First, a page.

“I’ve been a father for 16 years,” McGregor says. “It’s something I know a great deal about, but never had the chance to explore on screen before. There’s something unique about the love a parent feels for his child. I can’t feel that same way about other people’s children, and this was an extreme situation to explore that in.” But he drew the line at “sitting down before a take and imagining losing my own kids. I couldn’t put myself through that,” he says. “I wouldn’t want to.”
Shooting in Thailand, Watts and McGregor were inundated with tsunami stories, good and bad, from crew members, waiters, hotel staff and onlookers who experienced it, and eventually came to accept that their story was “a tiny piece of something too big to comprehend,” Watts says. “But we felt a lot of pressure, a lot of responsibility to make sure everything we did was as accurate as possible, because of the suffering that so many went through.”
The night shoots at a Thai beach resort, after the filmmakers had made it look destroyed by the wave, were especially evocative, McGregor says: “With all the dark, and hearing the sea beyond, it was a strange feeling on-set. A lot of the Thai crew were talking about seeing spirits, people on the beach. The atmosphere was quite profound, really.”
To create as much verisimilitude as possible, Bayona insisted on using real water, not CGI waves, even though it meant shooting the actual resort with the actors, followed by a scale model that could be flooded, and then combining the two. “We didn’t know it was going to work until we got the first rough matting of Naomi in the water,” McGregor says. “When Juan Antonio showed it to us, you could see the relief on his face.”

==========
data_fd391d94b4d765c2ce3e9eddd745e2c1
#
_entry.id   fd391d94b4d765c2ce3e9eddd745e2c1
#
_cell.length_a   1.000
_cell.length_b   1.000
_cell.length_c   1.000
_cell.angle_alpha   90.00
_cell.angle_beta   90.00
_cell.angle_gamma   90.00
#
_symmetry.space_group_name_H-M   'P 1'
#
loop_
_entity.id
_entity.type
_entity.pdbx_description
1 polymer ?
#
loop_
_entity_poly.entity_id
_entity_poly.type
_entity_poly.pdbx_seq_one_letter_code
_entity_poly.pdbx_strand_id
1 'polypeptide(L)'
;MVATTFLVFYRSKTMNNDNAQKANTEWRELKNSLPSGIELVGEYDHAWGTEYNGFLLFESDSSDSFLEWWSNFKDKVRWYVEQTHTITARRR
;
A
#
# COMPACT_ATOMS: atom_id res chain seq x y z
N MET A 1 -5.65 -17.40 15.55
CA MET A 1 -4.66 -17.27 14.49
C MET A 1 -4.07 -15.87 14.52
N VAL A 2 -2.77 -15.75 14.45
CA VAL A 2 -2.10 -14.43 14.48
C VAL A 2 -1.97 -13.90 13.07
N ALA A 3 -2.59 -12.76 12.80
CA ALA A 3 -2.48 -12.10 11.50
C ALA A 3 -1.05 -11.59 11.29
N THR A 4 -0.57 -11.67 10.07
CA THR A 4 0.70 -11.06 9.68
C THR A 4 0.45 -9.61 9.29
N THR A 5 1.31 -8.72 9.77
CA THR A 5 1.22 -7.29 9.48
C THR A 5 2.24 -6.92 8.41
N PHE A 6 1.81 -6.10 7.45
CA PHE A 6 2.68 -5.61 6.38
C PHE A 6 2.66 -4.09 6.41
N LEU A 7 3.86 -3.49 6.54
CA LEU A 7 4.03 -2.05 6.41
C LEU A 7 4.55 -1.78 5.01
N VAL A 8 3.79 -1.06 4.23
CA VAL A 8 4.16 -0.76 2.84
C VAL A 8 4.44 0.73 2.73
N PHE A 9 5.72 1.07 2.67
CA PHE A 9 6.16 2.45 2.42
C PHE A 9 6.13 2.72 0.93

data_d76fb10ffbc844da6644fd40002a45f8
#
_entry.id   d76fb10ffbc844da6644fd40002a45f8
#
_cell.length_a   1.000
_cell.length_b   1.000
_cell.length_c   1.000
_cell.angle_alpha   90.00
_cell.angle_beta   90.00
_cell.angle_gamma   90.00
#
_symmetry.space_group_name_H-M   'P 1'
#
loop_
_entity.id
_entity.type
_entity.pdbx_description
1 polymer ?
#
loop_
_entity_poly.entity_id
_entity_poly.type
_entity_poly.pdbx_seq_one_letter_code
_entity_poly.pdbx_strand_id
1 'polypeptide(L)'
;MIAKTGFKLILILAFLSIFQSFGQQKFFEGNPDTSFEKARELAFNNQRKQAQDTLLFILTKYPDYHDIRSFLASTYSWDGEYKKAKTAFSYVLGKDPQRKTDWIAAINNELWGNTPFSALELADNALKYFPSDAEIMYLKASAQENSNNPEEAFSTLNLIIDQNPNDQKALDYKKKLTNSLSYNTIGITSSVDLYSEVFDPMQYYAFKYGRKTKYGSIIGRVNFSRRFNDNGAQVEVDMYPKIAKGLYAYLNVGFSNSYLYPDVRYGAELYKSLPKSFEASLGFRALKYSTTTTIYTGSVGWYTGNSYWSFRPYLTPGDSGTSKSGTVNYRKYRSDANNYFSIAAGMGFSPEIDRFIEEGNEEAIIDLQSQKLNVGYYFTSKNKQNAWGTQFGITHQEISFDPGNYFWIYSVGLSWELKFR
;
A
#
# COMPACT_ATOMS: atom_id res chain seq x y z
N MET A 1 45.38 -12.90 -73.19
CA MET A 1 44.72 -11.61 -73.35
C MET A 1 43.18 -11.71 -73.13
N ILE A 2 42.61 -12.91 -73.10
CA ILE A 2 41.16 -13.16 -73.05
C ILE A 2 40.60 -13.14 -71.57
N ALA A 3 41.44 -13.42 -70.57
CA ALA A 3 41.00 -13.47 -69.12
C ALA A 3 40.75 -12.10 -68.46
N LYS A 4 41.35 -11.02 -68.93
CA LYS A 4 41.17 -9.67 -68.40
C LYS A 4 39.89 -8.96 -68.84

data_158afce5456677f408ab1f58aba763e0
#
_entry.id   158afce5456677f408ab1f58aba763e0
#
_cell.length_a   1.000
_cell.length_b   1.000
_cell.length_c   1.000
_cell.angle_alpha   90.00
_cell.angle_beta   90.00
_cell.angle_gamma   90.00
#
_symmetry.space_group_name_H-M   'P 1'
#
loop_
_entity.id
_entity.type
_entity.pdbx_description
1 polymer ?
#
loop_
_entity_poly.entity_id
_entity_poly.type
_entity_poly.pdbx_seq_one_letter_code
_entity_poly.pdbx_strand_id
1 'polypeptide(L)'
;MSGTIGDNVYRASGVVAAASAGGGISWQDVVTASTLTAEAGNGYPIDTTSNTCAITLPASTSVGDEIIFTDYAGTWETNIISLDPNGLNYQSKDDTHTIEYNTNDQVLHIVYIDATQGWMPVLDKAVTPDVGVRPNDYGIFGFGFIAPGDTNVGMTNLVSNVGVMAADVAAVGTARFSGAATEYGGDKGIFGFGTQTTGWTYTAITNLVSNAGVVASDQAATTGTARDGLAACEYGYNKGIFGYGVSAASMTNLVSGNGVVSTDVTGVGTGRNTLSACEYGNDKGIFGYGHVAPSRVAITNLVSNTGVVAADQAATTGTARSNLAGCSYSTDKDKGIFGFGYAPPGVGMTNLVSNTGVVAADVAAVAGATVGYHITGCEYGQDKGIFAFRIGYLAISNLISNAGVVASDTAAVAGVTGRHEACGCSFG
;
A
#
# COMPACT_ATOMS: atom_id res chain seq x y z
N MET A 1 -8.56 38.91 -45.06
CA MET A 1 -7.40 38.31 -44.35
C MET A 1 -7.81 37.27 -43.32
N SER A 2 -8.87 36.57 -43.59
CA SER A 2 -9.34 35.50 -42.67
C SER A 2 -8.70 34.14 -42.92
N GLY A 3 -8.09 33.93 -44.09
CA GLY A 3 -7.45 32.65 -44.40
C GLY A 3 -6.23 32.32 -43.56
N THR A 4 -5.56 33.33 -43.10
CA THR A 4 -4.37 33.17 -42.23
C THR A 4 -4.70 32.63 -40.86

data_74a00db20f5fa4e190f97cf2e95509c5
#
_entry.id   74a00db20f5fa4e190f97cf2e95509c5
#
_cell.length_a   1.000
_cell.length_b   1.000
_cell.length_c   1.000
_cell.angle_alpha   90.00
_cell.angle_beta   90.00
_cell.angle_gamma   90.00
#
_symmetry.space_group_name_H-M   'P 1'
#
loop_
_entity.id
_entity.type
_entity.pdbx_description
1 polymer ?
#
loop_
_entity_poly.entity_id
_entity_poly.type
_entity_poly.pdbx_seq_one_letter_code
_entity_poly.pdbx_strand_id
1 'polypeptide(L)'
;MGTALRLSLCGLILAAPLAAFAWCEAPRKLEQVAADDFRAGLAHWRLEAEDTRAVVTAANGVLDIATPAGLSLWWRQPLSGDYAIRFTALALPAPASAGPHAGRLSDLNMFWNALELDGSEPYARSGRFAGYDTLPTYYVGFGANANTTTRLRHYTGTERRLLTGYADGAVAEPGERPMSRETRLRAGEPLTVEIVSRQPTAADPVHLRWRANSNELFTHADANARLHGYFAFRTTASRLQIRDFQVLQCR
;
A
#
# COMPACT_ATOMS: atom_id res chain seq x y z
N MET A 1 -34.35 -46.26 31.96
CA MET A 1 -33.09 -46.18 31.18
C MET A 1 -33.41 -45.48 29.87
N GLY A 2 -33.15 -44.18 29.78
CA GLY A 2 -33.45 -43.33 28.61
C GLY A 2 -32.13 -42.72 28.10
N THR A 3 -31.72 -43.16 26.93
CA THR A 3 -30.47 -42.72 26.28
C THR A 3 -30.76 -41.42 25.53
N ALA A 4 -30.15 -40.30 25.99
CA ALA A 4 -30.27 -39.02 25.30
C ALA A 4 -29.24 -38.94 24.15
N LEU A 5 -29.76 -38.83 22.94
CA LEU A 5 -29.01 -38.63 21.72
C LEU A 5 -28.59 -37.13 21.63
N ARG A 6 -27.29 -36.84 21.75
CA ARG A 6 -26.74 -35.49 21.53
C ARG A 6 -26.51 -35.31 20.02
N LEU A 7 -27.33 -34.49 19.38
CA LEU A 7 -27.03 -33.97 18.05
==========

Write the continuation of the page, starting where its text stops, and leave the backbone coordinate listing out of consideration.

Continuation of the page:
“Who knew I’d be swimming for six weeks?” Watts asks. “After King Kong, I swore to myself that I would never do anything action-driven again, because it just about killed me. But it’s sort of like childbirth.” She laughs. “You forget.”
She hopes to remember, though, how Belon made her feel. Watts has played her share of true-life characters, including Princess Diana and Valerie Plame, but meeting Belon, she says, “made an impact on my life in a fairly profound way. She’s a deeply impressive woman. If I met her today at a party, and I didn’t know about the tsunami, I might not be able to relate to her, because she’s full of positivity; there’s nothing jaded about her. I’m more cynical, full of self-doubt, and second-guessing myself. I would think, ‘Oh God, I can’t relate.’ But when you know what she’s gone through, it’s amazing that she has this sense of fearlessness now, and is in love with life. When I see her I want to breathe her in.”
Ultimately, that’s what The Impossible, and so many of this season’s films, try to depict: the moving realization that “in awful situations, our humanity comes through,” Watts says. “Culture, language – all goes out the window, and we all become levelled on one plane. Despite the horror of the situation, we’re reminded that when we become a collective force, we can be great, and at our best.”
So if you’re heading out to a holiday film, brace yourself for a bumpy ride. And bring tissues.